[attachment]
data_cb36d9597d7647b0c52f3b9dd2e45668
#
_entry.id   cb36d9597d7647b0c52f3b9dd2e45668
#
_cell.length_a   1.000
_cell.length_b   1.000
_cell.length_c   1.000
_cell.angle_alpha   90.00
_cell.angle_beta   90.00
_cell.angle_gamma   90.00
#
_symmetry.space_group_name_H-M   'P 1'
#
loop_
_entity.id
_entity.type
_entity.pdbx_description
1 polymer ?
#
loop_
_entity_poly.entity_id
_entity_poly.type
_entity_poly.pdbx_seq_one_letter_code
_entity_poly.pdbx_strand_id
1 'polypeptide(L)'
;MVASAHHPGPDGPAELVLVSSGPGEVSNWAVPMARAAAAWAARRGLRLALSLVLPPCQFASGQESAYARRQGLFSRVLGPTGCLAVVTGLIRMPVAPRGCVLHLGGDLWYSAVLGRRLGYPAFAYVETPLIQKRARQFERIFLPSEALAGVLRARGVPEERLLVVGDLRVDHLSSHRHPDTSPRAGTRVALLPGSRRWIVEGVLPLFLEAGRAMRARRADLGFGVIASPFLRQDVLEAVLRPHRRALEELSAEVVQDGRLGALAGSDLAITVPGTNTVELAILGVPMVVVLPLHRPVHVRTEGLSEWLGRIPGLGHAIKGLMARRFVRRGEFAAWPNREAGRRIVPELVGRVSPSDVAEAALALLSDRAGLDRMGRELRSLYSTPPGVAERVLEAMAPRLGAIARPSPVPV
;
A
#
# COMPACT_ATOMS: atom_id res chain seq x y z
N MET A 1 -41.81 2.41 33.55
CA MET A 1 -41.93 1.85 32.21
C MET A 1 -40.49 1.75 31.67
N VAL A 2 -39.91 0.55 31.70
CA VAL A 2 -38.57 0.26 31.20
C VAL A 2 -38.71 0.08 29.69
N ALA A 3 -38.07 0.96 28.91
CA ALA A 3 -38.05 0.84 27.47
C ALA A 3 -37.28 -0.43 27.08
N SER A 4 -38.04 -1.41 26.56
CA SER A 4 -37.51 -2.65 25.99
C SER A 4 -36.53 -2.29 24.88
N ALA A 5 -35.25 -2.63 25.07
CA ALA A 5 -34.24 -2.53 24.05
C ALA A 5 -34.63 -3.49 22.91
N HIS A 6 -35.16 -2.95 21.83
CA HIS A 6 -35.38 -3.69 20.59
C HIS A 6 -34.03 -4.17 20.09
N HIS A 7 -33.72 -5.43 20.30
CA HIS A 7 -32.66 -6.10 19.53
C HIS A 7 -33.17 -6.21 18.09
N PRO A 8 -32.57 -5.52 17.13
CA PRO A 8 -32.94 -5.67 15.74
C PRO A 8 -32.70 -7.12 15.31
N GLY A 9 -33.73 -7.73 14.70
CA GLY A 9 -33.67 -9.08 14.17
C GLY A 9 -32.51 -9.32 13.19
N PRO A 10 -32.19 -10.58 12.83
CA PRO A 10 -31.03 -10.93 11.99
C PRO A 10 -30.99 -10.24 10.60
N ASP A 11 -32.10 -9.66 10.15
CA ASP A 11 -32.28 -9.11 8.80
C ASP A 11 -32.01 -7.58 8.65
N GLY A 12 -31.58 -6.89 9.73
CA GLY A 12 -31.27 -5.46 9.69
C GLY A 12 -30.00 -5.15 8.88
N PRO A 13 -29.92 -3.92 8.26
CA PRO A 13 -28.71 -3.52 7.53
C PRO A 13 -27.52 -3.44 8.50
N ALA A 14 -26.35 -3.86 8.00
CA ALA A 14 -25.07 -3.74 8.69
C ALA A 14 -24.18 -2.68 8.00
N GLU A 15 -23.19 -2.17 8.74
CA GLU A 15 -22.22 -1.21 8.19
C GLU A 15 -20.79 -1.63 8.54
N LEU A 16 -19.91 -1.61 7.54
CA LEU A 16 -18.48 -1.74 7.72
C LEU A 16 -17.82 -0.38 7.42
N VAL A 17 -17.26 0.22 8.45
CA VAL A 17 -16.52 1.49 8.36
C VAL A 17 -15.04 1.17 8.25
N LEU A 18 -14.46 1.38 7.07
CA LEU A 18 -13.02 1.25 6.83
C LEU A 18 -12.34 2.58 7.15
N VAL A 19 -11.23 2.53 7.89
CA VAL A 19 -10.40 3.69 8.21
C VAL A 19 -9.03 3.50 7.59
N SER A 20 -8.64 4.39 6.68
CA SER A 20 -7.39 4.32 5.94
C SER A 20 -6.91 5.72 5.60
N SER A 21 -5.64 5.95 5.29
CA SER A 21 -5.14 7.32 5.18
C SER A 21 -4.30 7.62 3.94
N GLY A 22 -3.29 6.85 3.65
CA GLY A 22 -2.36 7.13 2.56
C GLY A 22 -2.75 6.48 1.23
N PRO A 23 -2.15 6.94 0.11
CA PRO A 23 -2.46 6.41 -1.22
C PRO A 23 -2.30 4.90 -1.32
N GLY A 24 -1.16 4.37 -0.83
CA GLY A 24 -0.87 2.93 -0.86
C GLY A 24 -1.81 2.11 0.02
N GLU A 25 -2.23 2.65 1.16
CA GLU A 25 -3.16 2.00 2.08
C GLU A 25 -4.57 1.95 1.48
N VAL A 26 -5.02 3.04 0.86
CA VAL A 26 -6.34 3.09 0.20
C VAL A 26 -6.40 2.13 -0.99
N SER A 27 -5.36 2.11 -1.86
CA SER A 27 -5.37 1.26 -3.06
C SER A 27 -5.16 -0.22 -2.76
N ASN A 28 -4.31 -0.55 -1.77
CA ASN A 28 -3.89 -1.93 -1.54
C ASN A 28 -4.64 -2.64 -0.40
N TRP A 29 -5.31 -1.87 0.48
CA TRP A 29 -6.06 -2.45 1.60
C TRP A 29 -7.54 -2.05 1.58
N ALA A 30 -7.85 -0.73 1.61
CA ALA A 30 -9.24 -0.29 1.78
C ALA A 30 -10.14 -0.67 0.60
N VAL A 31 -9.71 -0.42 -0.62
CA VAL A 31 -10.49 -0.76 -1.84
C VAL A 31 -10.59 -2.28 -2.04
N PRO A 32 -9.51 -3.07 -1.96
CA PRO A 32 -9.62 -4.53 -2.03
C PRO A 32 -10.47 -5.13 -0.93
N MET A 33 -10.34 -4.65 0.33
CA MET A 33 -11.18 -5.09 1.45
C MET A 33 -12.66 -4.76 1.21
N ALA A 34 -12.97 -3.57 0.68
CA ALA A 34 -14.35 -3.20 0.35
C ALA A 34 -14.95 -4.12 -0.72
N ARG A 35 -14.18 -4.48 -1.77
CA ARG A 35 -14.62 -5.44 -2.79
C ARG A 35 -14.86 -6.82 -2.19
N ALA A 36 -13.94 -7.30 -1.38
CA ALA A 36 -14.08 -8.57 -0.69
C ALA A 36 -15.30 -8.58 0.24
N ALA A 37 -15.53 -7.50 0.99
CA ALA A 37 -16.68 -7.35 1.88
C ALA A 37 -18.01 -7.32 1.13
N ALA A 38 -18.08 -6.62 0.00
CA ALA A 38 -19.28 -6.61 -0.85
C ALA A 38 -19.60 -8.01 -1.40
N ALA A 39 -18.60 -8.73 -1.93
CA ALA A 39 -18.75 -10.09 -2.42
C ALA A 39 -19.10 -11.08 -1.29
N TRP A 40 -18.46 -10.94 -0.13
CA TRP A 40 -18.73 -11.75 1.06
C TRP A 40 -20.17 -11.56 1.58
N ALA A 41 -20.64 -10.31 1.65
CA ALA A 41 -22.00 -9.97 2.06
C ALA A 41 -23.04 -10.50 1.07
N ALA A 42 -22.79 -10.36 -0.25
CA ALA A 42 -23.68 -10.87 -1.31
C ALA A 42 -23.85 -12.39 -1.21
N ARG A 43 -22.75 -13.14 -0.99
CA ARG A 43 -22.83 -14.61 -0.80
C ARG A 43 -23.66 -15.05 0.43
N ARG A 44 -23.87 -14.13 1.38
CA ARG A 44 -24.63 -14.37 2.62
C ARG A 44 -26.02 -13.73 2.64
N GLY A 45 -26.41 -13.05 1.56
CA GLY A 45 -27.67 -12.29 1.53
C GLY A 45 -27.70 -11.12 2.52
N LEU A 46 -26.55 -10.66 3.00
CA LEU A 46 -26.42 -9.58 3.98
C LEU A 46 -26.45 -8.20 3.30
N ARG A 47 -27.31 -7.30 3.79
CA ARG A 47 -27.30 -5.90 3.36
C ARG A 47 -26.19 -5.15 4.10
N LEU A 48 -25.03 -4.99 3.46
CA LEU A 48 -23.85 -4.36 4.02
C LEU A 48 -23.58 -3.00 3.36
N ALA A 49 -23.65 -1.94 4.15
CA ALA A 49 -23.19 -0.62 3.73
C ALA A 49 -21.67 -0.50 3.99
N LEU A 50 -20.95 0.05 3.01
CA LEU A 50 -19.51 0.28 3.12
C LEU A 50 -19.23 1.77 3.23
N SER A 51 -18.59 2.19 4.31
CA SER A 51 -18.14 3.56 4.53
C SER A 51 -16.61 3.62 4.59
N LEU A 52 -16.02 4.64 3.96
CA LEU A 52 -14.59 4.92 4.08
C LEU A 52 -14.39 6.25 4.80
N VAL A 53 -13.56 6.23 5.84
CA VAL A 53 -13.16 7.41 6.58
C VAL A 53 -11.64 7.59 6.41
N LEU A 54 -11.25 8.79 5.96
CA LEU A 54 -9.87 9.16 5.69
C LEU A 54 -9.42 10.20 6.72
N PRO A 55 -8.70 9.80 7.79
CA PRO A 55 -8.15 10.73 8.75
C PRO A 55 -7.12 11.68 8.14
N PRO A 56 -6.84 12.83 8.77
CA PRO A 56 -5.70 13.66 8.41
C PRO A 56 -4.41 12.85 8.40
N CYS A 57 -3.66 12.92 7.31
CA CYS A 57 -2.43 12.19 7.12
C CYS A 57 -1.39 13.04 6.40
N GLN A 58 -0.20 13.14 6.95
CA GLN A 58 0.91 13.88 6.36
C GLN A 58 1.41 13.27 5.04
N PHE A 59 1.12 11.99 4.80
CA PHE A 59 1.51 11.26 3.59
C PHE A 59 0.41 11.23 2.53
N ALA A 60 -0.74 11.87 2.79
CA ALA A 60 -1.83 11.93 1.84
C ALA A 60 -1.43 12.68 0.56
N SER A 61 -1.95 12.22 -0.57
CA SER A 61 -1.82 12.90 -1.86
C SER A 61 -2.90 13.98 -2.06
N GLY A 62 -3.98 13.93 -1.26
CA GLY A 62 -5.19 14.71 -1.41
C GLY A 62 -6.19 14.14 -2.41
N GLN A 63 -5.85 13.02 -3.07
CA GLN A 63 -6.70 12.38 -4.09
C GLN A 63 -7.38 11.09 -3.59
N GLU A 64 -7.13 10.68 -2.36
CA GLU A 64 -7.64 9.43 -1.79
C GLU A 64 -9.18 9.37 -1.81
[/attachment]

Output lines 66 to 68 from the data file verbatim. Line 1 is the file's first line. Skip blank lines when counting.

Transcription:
C GLY A 12 -30.00 -5.15 8.88
N PRO A 13 -29.92 -3.92 8.26
CA PRO A 13 -28.71 -3.52 7.53